On the Water

Whale Harpoons, or Temple Toggle Irons

While the African American blacksmith and former slave Lewis Temple did not invent the harpoon toggle, his invention made it better. The first barb at the tip of the toggle iron was designed to penetrate the whale’s flesh. The second barb also went straight in. A small wooden peg holding the lower barb in place would then break when the whale pulled away, allowing the barbed head to swivel away from the shaft. The new T-shape of the barb prevented the dart from pulling out of its wound.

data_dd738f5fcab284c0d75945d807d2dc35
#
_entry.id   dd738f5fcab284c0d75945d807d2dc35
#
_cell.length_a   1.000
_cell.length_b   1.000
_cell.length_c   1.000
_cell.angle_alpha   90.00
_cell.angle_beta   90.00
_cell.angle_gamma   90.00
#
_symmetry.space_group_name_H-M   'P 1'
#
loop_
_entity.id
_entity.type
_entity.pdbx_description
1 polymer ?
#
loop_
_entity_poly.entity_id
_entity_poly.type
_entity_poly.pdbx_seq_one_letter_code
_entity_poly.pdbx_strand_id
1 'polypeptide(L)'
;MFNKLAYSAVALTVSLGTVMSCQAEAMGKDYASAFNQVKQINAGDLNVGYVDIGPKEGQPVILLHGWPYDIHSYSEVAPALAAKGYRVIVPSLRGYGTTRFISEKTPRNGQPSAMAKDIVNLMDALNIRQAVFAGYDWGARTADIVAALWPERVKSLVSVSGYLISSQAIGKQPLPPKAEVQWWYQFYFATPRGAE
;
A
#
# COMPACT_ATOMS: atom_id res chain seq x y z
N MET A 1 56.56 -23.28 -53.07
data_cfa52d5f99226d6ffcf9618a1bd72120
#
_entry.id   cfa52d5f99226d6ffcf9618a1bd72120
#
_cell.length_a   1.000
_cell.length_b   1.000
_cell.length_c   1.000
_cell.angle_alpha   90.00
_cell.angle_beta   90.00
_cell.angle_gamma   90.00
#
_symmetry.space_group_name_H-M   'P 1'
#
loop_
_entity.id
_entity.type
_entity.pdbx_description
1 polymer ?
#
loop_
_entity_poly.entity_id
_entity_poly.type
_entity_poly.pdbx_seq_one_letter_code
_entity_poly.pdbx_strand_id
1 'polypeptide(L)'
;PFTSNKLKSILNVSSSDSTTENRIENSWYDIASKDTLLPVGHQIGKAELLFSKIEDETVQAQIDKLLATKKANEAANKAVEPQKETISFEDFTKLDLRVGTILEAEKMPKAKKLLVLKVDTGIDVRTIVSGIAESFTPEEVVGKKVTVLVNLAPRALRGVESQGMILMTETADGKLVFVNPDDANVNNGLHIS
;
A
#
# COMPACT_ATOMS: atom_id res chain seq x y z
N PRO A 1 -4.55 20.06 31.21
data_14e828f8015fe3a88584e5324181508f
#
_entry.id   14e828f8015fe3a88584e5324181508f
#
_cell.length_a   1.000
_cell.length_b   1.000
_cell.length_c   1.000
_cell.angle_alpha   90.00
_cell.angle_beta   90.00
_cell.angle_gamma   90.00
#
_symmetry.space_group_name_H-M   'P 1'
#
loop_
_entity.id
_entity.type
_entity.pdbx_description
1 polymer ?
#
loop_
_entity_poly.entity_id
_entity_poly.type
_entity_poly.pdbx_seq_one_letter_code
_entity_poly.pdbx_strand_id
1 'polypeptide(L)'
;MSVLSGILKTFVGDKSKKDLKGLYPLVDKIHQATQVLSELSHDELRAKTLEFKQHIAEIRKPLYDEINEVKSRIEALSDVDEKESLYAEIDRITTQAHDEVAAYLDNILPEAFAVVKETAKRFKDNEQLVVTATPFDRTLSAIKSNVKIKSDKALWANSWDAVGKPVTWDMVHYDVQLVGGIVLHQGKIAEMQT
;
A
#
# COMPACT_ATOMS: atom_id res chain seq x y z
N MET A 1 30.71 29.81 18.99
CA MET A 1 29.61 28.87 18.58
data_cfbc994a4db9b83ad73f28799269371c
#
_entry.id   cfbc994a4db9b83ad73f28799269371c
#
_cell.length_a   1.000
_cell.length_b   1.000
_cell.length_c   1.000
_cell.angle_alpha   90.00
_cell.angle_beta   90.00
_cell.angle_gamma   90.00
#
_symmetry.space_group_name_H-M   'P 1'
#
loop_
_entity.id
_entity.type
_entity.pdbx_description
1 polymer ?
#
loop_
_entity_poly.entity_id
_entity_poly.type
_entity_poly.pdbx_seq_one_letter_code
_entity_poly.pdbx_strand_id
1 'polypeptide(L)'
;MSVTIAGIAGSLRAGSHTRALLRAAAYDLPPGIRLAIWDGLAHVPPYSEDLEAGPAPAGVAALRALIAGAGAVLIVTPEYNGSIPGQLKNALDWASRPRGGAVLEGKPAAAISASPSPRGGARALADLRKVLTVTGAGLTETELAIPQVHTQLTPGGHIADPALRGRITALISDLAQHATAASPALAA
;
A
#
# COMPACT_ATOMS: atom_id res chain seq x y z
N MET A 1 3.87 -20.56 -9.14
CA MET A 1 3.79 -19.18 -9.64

It was a harpooner’s responsibility to keep his tools sharp and well lubricated, to ensure that the toggle swiveled freely. Sometimes the men fashioned covers for the heads of their harpoons to keep them clean and dry until needed for use.

One of these irons, or gigs, is shown in the closed position for entering the whale’s flesh; the other is toggled open to show how much harder it was to pull out.

ID Number:
AG*056244
Inventor:
Temple, Lewis
Place Made:
New Bedford, Massachusetts
Material:
metal, wrought iron
Date:
1882
Dimensions:
39 1/4 in.; 99.695 cm
Source:
Jonathan Bourne through J. T. Brown

Other Views